Titled “I Dream a World: The Harlem Renaissance and Beyond,” the festival will be led by the New World Symphony’s (NWS) artistic director and conductor, Michael Tilson Thomas.
The Harlem Renaissance was centered in New York City between the 1920s and 1930s. This cultural movement marked a revival of African American music, dance, art, fashion, literature, theater, and politics.
The “I Dream a World” festival aims to celebrate the history and influence of the movement, which was also pivotal in establishing the authority of Black artists over the representation of Black culture and experience in America.
Taking place at the New World Center in Miami Beach, Florida, this festival will include orchestral music concerts, discussions, recitals, and poetry readings. Chamber music sessions will be led by Thomas in collaboration with musicologist Tammy Kernodle.
Other festival collaborators will include pianist Michelle Cann, conductor Thomas Wilkins, and poets P. Scott Cunningham and Kevin Young. An exhibition curated by Christopher Norwood and a film presented by the American Black Film Festival will also feature at the event.
Funded by the NWS Collaborations Fund, NWS Fund for New Ventures, and Bank of America, this festival “models a more holistic approach to expanding the context of who is ‘heard’ in the American concert hall,” as stated by Kernodle in the press release.
“It is easy to program one concert a year that might feature the music of BIPOC or women composers, but we have reached a point in our current time where audiences recognize that for what it is—tokenism,” she continued. “If arts organizations are truly going to advance change and embody this notion of inclusion, then they must go deeper.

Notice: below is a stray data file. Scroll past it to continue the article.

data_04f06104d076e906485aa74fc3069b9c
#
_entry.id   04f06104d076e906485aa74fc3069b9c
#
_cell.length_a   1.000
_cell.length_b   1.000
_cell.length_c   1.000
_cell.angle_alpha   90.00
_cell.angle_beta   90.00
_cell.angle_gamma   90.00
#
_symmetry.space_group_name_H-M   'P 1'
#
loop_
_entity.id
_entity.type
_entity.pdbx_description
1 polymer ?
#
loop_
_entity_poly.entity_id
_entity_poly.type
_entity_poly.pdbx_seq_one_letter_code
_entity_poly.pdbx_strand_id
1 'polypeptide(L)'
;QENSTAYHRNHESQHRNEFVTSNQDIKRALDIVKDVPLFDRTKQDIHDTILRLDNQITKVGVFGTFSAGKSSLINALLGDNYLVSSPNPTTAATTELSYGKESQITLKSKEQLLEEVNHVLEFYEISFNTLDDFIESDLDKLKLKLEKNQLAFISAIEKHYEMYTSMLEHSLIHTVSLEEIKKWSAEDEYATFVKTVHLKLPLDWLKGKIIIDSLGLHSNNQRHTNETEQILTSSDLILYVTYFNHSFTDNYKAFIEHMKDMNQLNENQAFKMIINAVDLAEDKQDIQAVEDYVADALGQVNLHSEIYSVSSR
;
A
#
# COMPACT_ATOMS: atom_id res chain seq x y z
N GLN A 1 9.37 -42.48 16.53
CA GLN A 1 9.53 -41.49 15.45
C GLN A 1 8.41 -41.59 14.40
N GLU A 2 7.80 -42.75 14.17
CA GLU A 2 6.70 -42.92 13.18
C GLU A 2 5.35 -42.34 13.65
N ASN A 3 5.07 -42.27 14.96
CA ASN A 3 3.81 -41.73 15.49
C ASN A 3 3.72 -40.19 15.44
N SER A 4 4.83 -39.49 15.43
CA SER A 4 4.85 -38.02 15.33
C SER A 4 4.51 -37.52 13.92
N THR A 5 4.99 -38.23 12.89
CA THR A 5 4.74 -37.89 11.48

“The [Harlem] Renaissance was such an important cultural movement and too often the public context focuses on the literary movement that took place in Harlem,” she added.
However, the movement included more, such as music, visual arts, and dance, extending to major American cities and internationally, well into the late 20th century. According to Kernodle, the festival’s programming is such that “attendees will experience the full context of Black art.”
“My biggest hope is that people will not just look at this festival and think it is about repertory and representation only,” Kernodle concluded. “It is advancing the type of community-building that the intellectuals and artisans that birthed the Renaissance employed.”
The festival’s closing performance is free to attend and will feature works by William Grant Still, Florence Price, Duke Ellington, James Johnson, and William Dawson.
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